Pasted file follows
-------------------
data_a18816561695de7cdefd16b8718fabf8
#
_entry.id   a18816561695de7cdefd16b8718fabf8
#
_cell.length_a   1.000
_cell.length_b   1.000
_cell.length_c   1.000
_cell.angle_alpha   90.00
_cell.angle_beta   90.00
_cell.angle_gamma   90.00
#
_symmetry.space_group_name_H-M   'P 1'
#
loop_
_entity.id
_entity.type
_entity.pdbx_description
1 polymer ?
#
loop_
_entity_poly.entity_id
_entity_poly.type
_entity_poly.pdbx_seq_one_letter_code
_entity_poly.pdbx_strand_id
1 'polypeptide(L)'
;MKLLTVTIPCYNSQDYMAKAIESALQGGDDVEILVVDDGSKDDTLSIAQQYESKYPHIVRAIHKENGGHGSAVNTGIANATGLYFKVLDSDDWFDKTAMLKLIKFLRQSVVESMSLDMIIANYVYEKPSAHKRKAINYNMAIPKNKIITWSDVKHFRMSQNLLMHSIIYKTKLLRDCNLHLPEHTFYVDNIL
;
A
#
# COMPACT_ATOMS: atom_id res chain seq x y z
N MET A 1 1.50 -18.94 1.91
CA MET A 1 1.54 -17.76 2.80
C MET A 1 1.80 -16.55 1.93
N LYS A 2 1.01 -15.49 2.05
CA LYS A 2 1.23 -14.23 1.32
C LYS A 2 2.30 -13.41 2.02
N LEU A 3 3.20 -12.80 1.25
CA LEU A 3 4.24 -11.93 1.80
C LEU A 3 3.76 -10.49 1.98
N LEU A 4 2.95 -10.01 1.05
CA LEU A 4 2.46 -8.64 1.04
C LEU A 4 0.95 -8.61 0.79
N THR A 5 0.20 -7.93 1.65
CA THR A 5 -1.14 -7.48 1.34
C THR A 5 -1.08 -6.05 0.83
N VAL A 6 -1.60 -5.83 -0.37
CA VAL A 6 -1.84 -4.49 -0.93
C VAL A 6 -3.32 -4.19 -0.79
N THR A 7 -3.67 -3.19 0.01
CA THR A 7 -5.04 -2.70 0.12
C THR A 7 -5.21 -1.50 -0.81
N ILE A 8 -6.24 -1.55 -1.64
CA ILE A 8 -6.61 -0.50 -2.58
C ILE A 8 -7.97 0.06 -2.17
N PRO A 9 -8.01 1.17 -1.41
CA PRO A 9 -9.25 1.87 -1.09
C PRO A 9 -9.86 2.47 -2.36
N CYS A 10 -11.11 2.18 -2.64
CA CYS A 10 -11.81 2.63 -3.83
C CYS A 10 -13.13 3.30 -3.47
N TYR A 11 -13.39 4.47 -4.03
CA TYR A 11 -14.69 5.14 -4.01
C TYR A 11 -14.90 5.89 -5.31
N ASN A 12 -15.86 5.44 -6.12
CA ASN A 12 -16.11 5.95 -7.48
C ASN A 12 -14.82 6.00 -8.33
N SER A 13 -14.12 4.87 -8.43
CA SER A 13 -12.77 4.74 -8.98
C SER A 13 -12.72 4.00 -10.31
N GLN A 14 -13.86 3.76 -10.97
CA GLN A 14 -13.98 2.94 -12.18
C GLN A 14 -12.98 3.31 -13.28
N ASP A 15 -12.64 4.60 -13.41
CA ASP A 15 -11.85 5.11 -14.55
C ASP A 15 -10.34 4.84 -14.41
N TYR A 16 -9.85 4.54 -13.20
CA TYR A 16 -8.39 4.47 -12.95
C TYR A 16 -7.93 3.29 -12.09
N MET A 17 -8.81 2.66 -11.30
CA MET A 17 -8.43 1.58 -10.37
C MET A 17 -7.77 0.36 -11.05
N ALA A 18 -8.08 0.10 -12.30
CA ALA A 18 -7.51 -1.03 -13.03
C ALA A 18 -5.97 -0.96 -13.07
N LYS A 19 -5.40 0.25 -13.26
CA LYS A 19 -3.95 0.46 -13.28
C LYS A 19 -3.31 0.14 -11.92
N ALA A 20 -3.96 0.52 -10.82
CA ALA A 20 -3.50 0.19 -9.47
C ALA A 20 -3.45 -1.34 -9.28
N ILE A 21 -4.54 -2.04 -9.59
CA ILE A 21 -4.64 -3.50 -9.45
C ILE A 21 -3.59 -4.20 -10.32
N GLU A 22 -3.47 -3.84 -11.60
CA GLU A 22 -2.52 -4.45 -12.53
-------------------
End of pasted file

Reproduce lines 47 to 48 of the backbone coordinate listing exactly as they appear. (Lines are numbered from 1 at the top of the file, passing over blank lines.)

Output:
CA VAL A 6 -1.84 -4.49 -0.93
C VAL A 6 -3.32 -4.19 -0.79